When I was first learning to code in Ruby on Rails, I spent many nights befuddled, trying to figure out how to construct proper many-to-many associations between objects, build to RESTful interfaces, and harness test-driven development.
I can still remember how it ate at me: I could theoretically easily assemble an application in a fraction of the time it would take to code it from scratch by harnessing powerful gems, but I was coming from a Java background and had grown accustomed to Java’s approach to development. The opacity of Rails’ “convention over configuration” methodology was inscrutable to me. I spent countless hours searching the web and StackOverflow for answers, and could have easily turned away from the language then and there, discouraged into defensive resentment.
Fortunately I had a great mentor, Tristan Kromer, who was able to walk me through it. Tristan is not only a skilled Rails programmer, he’s also a lean startup expert. He thinks in sharp angles, and on this particular week, he was the answer to my prayers. We sat in his office and “pair programmed” together. Within a few hours, things were making a lot more sense to me. If not for Tristan, I probably would have wasted days scrolling impatiently and swearing softly, and I never would have learned some of the best-practices he taught me.
These days, more and more companies are enforcing this kind of pair programming among their entire workforce of developers. Some of the biggest fish in our pond — such as Pivotal Labs, Thoughtworks, and Square — are assigning two developers to one keyboard at a time, and often this workforce-reduction is drastically increasing productivity.
For a field with such a reputation for solitary, antisocial tendencies, we sure are starting to rely on one another. Mentorship is important in every field, of course, but it holds particular significance in programming. After all, in what other field can a misplaced semicolon lead to hours of frustration? In what other field can hundreds of lines be condensed into a single line with proper design patterns? Copy editors might pare down a paragraph or two, but an experienced developer with proper coding principles can slash weeks or months of work — and can teach a willing apprentice to do the same.
The problem, of course, is that not everyone has access to a top-of-the-line experienced developer to help them master their craft.
At Cornell I had professors, teaching assistants, lab partners, and a small army of patient souls willing to help me through my moments of confusion. But not everyone has the privilege of a college education, and those who don’t may never get access to the kind of one-on-one tutoring that academically trained coders take for granted. For a mastery discipline like programming, that divide digs a deep learning curve between the trained and untrained, and contributes to the lack of inclusivity and diversity in our space. Without the confidence, encouragement, and knowledge that comes from tutelage from others, newcomers feel too bashful to take the plunge into our community, or are discouraged into disinterest by the ceaseless struggle to find answers on the web.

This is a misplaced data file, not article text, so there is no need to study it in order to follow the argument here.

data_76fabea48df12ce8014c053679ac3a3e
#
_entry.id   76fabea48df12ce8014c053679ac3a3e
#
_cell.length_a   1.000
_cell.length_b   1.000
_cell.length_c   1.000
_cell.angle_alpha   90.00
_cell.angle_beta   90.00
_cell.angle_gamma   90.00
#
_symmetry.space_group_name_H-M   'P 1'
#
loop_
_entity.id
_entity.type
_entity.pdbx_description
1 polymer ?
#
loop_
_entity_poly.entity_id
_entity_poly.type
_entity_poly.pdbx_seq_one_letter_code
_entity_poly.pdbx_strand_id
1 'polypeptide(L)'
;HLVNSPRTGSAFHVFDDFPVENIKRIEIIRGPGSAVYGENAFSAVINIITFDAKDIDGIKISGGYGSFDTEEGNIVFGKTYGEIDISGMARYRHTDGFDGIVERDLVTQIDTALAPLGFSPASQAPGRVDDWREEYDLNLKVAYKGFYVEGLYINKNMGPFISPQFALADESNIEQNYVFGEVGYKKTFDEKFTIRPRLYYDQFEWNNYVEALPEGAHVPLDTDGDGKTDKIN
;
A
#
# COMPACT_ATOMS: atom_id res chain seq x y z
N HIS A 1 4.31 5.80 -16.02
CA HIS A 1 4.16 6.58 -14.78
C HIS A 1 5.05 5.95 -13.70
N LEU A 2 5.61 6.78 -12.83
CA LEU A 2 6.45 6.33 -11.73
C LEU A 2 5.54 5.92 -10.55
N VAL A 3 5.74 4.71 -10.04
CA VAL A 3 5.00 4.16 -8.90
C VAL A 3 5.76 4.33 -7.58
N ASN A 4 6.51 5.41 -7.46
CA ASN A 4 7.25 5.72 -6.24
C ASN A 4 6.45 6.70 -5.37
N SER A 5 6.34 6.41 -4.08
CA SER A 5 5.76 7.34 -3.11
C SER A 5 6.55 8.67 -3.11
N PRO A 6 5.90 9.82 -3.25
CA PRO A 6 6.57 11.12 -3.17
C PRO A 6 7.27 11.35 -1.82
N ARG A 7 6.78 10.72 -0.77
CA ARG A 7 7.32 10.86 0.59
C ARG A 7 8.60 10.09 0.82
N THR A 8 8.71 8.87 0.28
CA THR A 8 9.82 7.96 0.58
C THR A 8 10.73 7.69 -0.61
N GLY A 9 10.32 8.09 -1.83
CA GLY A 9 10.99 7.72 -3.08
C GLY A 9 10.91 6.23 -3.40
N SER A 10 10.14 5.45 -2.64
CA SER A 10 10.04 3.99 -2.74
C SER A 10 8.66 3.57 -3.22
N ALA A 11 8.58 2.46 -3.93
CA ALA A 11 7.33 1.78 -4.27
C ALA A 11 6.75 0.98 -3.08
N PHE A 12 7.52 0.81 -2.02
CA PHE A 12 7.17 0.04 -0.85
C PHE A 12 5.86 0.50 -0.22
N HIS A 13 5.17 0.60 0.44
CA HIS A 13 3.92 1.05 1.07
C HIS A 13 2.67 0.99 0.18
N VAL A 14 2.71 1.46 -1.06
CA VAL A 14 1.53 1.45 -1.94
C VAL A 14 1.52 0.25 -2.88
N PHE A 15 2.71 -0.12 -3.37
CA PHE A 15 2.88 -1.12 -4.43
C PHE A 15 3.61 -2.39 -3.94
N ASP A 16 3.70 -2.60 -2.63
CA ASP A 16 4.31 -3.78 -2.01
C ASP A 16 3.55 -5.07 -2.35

There are a number of nonprofits that are making incredible strides to address this issue, such as Code.org (helping the world learn to code), Codestarter (providing laptops to children), and CoderDojo (free programming clubs for young people). But we need more.
I believe what’s needed is a grassroots mentorship movement: for programmers worldwide to assemble and mentor one another, so that we can collectively work towards becoming master craftsmen in software development.
Right now, there is an order of magnitude between the efficiency of an average programmer and a good one. But if every developer were to take a just small amount of their time to offer their expertise to another, the quality of code would skyrocket across the field, and that field would be a far more level one. Bridging the gap can be as simple as learning from others, another pair of eyes, and the willingness to lend them to a peer in need.
Who was your biggest mentor in your field? Where do you think you would be without them? Have you ever felt inspired to pay their wisdom forward?
Ed Roman is a programmer, serial entrepreneur, and advisor. He created the world’s largest Java developer community, a game-of-the-year for iOS, a best-selling book on Java, and runs an AngelList investor syndicate. He is currently CEO of hack.hands(), an online platform for instantaneous mentoring, and organizied hack.summit(), a charity coding summit that ran December 1-4 and united some of the biggest names in coding to raise money for nonprofits and encourage mentorship in the space. His newest project, the hack.pledge(), asks programmers to pledge one hour of their time in 2015 toward mentoring or being mentored.
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